In its motion for summary judgment, the CHA relied primarily on Trotter v. Chicago Housing Authority (1987), 163 Ill. App.3d 398, and Hubbard v. Chicago Housing Authority (1985), 138 Ill. App.3d 1013, for its claim that it was not negligent in this matter. In Hubbard, the plaintiff sued the CHA, claiming that it had acted negligently in failing to provide protective guards for hot steam pipes located in the plaintiff's apartment. The trial court dismissed the plaintiff's complaint for failure to state a cause of action. The appellate court affirmed the dismissal, stating that "[t]he steam pipes were simply hot and exposed, but not defective. Plaintiff was free to install safety guards around the steam pipes, but the lack of guards does not form the basis of liability on the part of [the CHA]." ( Hubbard, 138 Ill. App.3d at 1015.) Citing Hubbard, the appellate court in Trotter held that the defendant, the CHA, did not owe a duty to provide insulating material for exposed hot steam pipes in the apartments. ( Trotter, 163 Ill. App.3d 398; see also Loving v. Chicago Housing Authority (1990), 203 Ill. App.3d 205.) In both Trotter and Hubbard, the appellate court noted the well-settled rule that a landlord is not liable for injuries sustained by a tenant on the demised premises. See Lamkin v. Towner (1990), 138 Ill.2d 510.
In this case, the appellate court reversed the circuit court's order granting summary judgment, believing that the CHA owed plaintiff a duty under the Local Governmental and Governmental Employees Tort Immunity Act (Tort Immunity Act) (Ill. Rev. Stat. 1985, ch. 85, par. 1-101 et seq.). Specifically, the appellate court cited section 3-102 of the Tort Immunity Act as support for its claim that the CHA owed a duty of reasonable care in this matter. Section 3-102 reads:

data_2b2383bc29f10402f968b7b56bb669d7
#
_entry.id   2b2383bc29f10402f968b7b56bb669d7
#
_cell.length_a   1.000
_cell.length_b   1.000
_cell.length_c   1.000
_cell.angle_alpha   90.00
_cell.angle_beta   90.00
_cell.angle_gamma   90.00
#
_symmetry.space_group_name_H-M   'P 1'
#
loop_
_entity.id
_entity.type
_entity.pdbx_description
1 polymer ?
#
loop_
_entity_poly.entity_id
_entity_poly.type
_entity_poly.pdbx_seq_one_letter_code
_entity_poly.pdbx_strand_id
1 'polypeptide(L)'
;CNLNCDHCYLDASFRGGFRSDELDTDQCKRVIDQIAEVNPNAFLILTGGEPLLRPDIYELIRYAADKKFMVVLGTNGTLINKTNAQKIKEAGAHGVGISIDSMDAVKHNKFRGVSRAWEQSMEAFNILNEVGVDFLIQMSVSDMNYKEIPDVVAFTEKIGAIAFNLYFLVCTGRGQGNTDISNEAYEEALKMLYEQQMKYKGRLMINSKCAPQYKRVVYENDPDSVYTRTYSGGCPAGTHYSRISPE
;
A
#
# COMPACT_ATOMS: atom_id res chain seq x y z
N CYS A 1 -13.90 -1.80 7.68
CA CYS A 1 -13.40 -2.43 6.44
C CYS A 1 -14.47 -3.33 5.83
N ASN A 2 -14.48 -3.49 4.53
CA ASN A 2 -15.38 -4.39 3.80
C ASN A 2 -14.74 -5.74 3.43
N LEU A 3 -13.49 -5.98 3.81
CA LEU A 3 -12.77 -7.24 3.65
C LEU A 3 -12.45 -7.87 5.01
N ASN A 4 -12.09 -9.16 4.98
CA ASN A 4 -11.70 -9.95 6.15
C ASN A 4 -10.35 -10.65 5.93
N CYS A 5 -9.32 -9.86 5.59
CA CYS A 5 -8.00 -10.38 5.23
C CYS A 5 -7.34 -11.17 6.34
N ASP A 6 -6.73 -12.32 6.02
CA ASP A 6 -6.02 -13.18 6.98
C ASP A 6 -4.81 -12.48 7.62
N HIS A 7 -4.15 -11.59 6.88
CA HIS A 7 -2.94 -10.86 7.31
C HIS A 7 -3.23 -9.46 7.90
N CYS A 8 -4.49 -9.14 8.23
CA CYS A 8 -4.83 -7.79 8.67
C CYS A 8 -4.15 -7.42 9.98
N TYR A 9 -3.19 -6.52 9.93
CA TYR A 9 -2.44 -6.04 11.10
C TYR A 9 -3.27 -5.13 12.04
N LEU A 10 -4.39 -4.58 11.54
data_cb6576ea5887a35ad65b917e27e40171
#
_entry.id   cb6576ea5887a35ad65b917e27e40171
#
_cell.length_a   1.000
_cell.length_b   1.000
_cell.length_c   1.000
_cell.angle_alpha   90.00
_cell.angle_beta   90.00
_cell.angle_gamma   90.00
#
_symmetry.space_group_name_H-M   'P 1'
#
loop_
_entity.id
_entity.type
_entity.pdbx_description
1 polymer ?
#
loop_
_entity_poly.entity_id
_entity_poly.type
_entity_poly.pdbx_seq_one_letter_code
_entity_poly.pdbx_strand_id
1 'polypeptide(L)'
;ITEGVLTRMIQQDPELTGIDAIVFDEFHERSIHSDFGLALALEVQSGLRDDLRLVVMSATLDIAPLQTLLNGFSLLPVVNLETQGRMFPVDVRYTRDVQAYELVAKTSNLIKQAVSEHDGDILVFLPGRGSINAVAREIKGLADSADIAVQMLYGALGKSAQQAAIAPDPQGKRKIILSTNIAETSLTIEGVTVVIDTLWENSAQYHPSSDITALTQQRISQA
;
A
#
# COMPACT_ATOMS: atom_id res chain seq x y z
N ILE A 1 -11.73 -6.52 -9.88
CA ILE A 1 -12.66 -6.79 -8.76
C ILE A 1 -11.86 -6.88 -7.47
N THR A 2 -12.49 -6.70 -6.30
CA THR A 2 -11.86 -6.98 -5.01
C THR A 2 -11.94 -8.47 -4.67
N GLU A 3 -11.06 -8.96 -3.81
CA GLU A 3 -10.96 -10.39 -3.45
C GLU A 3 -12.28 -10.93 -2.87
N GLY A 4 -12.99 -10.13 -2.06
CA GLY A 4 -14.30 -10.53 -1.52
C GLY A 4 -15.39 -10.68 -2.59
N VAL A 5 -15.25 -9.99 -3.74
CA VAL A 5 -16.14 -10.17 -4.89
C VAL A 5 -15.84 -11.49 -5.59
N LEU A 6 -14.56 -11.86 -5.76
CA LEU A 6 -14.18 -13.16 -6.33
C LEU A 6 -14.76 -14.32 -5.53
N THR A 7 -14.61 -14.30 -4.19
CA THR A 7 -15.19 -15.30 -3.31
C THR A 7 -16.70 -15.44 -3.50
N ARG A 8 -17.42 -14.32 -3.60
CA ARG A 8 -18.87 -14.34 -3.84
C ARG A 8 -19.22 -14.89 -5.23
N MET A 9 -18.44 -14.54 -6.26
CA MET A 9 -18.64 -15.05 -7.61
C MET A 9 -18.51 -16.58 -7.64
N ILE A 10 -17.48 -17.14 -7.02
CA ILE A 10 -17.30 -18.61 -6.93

"(a) Except as otherwise provided in this Article, a local public entity has the duty to exercise ordinary care to maintain its property in a reasonably safe condition for the use in the exercise of ordinary care of people whom the entity intended and permitted to use the property in a manner in which and at such times as it was reasonably foreseeable that it would be used, and shall not be liable for injury unless it is proven that it has actual or constructive notice of the existence of such a condition that is not reasonably safe in sufficient time prior to an injury to have taken measures to remedy or protect against such condition." (Emphasis added.) Ill. Rev. Stat. 1985, ch. 85, par. 3-102(a).
The appellate court stated, "We conclude that the legislature, in enacting section 3-102, intended that a public entity would be held to the duty of ordinary care in maintaining all of its property in a reasonably safe condition, subject to the qualifications of that duty as set out in that section." (Emphasis added.) ( 205 Ill. App.3d at 971.) In so holding, the appellate court seemingly rejected the common law principle that a landlord is not liable for injuries caused by a defective condition existing on premises leased to a tenant and under the tenant's control. (See Lamkin, 138 Ill.2d at 518; Rowe v. State Bank (1988), 125 Ill.2d 203, 220-21; Wright v. Mr. Quick, Inc. (1985), 109 Ill.2d 236, 238.) The appellate court stated, "Section 3-102 does not condition the public entity's liability on its exclusive control over or possession of the premises in question." ( 205 Ill. App.3d at 971.) Rather, the appellate court explained that section 3-102 requires actual or constructive notice on the part of the public entity in order to be held liable for unsafe conditions. ( 205 Ill. App.3d at 971.) The appellate court concluded that summary judgment was improper in this case because "[t]he record before us contains enough evidence that the CHA knew or should have known of the condition of the steam pipes and guard to let the case proceed to trial." 205 Ill. App.3d at 971-72.